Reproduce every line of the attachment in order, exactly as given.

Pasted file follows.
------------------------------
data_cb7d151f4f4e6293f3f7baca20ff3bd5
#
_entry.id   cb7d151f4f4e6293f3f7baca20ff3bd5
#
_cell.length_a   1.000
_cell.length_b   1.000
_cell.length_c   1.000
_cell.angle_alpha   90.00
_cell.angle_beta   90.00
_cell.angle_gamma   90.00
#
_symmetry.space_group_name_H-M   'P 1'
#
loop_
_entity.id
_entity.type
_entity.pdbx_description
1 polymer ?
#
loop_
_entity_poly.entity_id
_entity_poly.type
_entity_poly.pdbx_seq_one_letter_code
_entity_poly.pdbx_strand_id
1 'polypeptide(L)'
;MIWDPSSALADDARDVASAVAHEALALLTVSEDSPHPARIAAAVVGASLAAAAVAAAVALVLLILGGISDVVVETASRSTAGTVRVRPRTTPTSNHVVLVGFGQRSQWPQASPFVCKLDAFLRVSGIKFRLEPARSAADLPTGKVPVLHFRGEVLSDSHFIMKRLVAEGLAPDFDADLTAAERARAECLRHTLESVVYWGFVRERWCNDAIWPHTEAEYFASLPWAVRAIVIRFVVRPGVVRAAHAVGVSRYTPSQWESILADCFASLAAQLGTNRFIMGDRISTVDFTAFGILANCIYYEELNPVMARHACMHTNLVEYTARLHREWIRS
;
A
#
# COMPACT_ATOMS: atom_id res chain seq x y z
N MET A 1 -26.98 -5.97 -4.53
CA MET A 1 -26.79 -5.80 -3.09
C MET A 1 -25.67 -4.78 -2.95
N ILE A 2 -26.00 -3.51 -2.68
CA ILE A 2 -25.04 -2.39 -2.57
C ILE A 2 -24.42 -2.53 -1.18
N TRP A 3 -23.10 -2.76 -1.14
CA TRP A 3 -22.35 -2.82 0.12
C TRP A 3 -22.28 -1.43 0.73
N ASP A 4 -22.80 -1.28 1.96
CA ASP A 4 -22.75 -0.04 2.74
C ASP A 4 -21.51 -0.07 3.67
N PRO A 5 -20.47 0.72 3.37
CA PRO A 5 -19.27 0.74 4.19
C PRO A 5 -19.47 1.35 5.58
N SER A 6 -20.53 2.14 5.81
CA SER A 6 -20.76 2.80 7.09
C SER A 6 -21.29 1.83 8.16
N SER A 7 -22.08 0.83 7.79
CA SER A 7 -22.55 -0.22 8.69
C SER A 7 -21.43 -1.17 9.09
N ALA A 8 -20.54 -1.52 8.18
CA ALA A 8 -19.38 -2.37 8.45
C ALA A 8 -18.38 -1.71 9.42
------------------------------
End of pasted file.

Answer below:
data_cb7d151f4f4e6293f3f7baca20ff3bd5
#
_entry.id   cb7d151f4f4e6293f3f7baca20ff3bd5
#
_cell.length_a   1.000
_cell.length_b   1.000
_cell.length_c   1.000
_cell.angle_alpha   90.00
_cell.angle_beta   90.00
_cell.angle_gamma   90.00
#
_symmetry.space_group_name_H-M   'P 1'
#
loop_
_entity.id
_entity.type
_entity.pdbx_description
1 polymer ?
#
loop_
_entity_poly.entity_id
_entity_poly.type
_entity_poly.pdbx_seq_one_letter_code
_entity_poly.pdbx_strand_id
1 'polypeptide(L)'
;MIWDPSSALADDARDVASAVAHEALALLTVSEDSPHPARIAAAVVGASLAAAAVAAAVALVLLILGGISDVVVETASRSTAGTVRVRPRTTPTSNHVVLVGFGQRSQWPQASPFVCKLDAFLRVSGIKFRLEPARSAADLPTGKVPVLHFRGEVLSDSHFIMKRLVAEGLAPDFDADLTAAERARAECLRHTLESVVYWGFVRERWCNDAIWPHTEAEYFASLPWAVRAIVIRFVVRPGVVRAAHAVGVSRYTPSQWESILADCFASLAAQLGTNRFIMGDRISTVDFTAFGILANCIYYEELNPVMARHACMHTNLVEYTARLHREWIRS
;
A
#
# COMPACT_ATOMS: atom_id res chain seq x y z
N MET A 1 -26.98 -5.97 -4.53
CA MET A 1 -26.79 -5.80 -3.09
C MET A 1 -25.67 -4.78 -2.95
N ILE A 2 -26.00 -3.51 -2.68
CA ILE A 2 -25.04 -2.39 -2.57
C ILE A 2 -24.42 -2.53 -1.18
N TRP A 3 -23.10 -2.76 -1.14
CA TRP A 3 -22.35 -2.82 0.12
C TRP A 3 -22.28 -1.43 0.73
N ASP A 4 -22.80 -1.28 1.96
CA ASP A 4 -22.75 -0.04 2.74
C ASP A 4 -21.51 -0.07 3.67
N PRO A 5 -20.47 0.72 3.37
CA PRO A 5 -19.27 0.74 4.19
C PRO A 5 -19.47 1.35 5.58
N SER A 6 -20.53 2.14 5.81
CA SER A 6 -20.76 2.80 7.09
C SER A 6 -21.29 1.83 8.16
N SER A 7 -22.08 0.83 7.79
CA SER A 7 -22.55 -0.22 8.69
C SER A 7 -21.43 -1.17 9.09
N ALA A 8 -20.54 -1.52 8.18
CA ALA A 8 -19.38 -2.37 8.45
C ALA A 8 -18.38 -1.71 9.42